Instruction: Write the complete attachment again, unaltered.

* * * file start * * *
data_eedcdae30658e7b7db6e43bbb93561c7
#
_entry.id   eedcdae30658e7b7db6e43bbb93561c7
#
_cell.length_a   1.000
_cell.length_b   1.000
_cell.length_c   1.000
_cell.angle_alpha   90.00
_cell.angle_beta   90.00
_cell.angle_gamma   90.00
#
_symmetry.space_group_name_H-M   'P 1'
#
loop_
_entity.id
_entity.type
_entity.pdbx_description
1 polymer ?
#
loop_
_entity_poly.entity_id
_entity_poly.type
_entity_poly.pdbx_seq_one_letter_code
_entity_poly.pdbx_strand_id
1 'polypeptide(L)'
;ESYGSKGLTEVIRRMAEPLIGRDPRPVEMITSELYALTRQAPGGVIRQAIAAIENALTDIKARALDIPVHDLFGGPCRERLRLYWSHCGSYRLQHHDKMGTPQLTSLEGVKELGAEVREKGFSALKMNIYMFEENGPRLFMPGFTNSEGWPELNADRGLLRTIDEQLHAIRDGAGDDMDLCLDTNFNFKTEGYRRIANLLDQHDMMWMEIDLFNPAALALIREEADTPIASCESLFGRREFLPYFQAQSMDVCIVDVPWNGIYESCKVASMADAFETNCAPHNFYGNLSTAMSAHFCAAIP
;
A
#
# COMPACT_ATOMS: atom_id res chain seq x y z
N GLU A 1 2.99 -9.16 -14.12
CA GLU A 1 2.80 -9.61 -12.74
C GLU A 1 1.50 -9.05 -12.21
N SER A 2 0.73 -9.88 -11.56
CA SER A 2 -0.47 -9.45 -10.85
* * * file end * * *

data_eedcdae30658e7b7db6e43bbb93561c7
#
_entry.id   eedcdae30658e7b7db6e43bbb93561c7
#
_cell.length_a   1.000
_cell.length_b   1.000
_cell.length_c   1.000
_cell.angle_alpha   90.00
_cell.angle_beta   90.00
_cell.angle_gamma   90.00
#
_symmetry.space_group_name_H-M   'P 1'
#
loop_
_entity.id
_entity.type
_entity.pdbx_description
1 polymer ?
#
loop_
_entity_poly.entity_id
_entity_poly.type
_entity_poly.pdbx_seq_one_letter_code
_entity_poly.pdbx_strand_id
1 'polypeptide(L)'
;ESYGSKGLTEVIRRMAEPLIGRDPRPVEMITSELYALTRQAPGGVIRQAIAAIENALTDIKARALDIPVHDLFGGPCRERLRLYWSHCGSYRLQHHDKMGTPQLTSLEGVKELGAEVREKGFSALKMNIYMFEENGPRLFMPGFTNSEGWPELNADRGLLRTIDEQLHAIRDGAGDDMDLCLDTNFNFKTEGYRRIANLLDQHDMMWMEIDLFNPAALALIREEADTPIASCESLFGRREFLPYFQAQSMDVCIVDVPWNGIYESCKVASMADAFETNCAPHNFYGNLSTAMSAHFCAAIP
;
A
#
# COMPACT_ATOMS: atom_id res chain seq x y z
N GLU A 1 2.99 -9.16 -14.12
CA GLU A 1 2.80 -9.61 -12.74
C GLU A 1 1.50 -9.05 -12.21
N SER A 2 0.73 -9.88 -11.56
CA SER A 2 -0.47 -9.45 -10.85